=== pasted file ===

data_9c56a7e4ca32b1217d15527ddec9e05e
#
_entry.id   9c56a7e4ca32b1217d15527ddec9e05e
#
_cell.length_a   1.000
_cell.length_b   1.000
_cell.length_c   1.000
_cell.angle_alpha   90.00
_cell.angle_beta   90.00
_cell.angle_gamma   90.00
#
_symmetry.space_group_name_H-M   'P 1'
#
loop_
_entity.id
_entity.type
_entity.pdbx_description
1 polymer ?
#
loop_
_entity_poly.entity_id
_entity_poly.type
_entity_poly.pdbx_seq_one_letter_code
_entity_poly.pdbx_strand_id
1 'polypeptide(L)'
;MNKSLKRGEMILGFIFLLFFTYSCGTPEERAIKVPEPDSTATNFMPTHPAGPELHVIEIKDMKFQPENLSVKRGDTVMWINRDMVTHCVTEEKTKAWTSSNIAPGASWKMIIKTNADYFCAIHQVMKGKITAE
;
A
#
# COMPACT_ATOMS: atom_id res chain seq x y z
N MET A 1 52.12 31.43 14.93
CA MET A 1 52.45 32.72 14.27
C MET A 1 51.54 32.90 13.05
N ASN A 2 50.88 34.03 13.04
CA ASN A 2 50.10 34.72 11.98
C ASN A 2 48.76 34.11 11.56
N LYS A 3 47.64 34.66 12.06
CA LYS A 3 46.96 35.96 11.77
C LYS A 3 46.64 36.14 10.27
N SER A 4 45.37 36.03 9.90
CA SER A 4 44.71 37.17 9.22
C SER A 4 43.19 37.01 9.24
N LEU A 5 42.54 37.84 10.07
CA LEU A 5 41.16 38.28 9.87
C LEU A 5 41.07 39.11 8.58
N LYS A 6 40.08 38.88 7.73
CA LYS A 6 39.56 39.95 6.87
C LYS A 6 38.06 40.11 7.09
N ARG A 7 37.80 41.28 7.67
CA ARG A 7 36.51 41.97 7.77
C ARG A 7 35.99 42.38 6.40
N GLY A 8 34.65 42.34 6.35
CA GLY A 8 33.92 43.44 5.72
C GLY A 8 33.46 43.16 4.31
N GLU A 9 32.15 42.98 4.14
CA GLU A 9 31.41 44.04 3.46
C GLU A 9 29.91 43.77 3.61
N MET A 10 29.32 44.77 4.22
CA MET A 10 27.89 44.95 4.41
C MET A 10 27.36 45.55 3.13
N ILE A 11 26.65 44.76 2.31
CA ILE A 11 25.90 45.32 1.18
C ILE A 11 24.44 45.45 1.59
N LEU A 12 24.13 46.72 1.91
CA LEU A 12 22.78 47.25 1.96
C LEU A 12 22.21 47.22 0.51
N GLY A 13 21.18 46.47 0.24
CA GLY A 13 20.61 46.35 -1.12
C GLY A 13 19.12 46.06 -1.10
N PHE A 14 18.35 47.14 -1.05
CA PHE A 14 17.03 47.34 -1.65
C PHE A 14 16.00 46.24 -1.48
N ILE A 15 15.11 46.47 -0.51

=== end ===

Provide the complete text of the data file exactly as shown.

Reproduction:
data_9c56a7e4ca32b1217d15527ddec9e05e
#
_entry.id   9c56a7e4ca32b1217d15527ddec9e05e
#
_cell.length_a   1.000
_cell.length_b   1.000
_cell.length_c   1.000
_cell.angle_alpha   90.00
_cell.angle_beta   90.00
_cell.angle_gamma   90.00
#
_symmetry.space_group_name_H-M   'P 1'
#
loop_
_entity.id
_entity.type
_entity.pdbx_description
1 polymer ?
#
loop_
_entity_poly.entity_id
_entity_poly.type
_entity_poly.pdbx_seq_one_letter_code
_entity_poly.pdbx_strand_id
1 'polypeptide(L)'
;MNKSLKRGEMILGFIFLLFFTYSCGTPEERAIKVPEPDSTATNFMPTHPAGPELHVIEIKDMKFQPENLSVKRGDTVMWINRDMVTHCVTEEKTKAWTSSNIAPGASWKMIIKTNADYFCAIHQVMKGKITAE
;
A
#
# COMPACT_ATOMS: atom_id res chain seq x y z
N MET A 1 52.12 31.43 14.93
CA MET A 1 52.45 32.72 14.27
C MET A 1 51.54 32.90 13.05
N ASN A 2 50.88 34.03 13.04
CA ASN A 2 50.10 34.72 11.98
C ASN A 2 48.76 34.11 11.56
N LYS A 3 47.64 34.66 12.06
CA LYS A 3 46.96 35.96 11.77
C LYS A 3 46.64 36.14 10.27
N SER A 4 45.37 36.03 9.90
CA SER A 4 44.71 37.17 9.22
C SER A 4 43.19 37.01 9.24
N LEU A 5 42.54 37.84 10.07
CA LEU A 5 41.16 38.28 9.87
C LEU A 5 41.07 39.11 8.58
N LYS A 6 40.08 38.88 7.73
CA LYS A 6 39.56 39.95 6.87
C LYS A 6 38.06 40.11 7.09
N ARG A 7 37.80 41.28 7.67
CA ARG A 7 36.51 41.97 7.77
C ARG A 7 35.99 42.38 6.40
N GLY A 8 34.65 42.34 6.35
CA GLY A 8 33.92 43.44 5.72
C GLY A 8 33.46 43.16 4.31
N GLU A 9 32.15 42.98 4.14
CA GLU A 9 31.41 44.04 3.46
C GLU A 9 29.91 43.77 3.61
N MET A 10 29.32 44.77 4.22
CA MET A 10 27.89 44.95 4.41
C MET A 10 27.36 45.55 3.13
N ILE A 11 26.65 44.76 2.31
CA ILE A 11 25.90 45.32 1.18
C ILE A 11 24.44 45.45 1.59
N LEU A 12 24.13 46.72 1.91
CA LEU A 12 22.78 47.25 1.96
C LEU A 12 22.21 47.22 0.51
N GLY A 13 21.18 46.47 0.24
CA GLY A 13 20.61 46.35 -1.12
C GLY A 13 19.12 46.06 -1.10
N PHE A 14 18.35 47.14 -1.05
CA PHE A 14 17.03 47.34 -1.65
C PHE A 14 16.00 46.24 -1.48
N ILE A 15 15.11 46.47 -0.51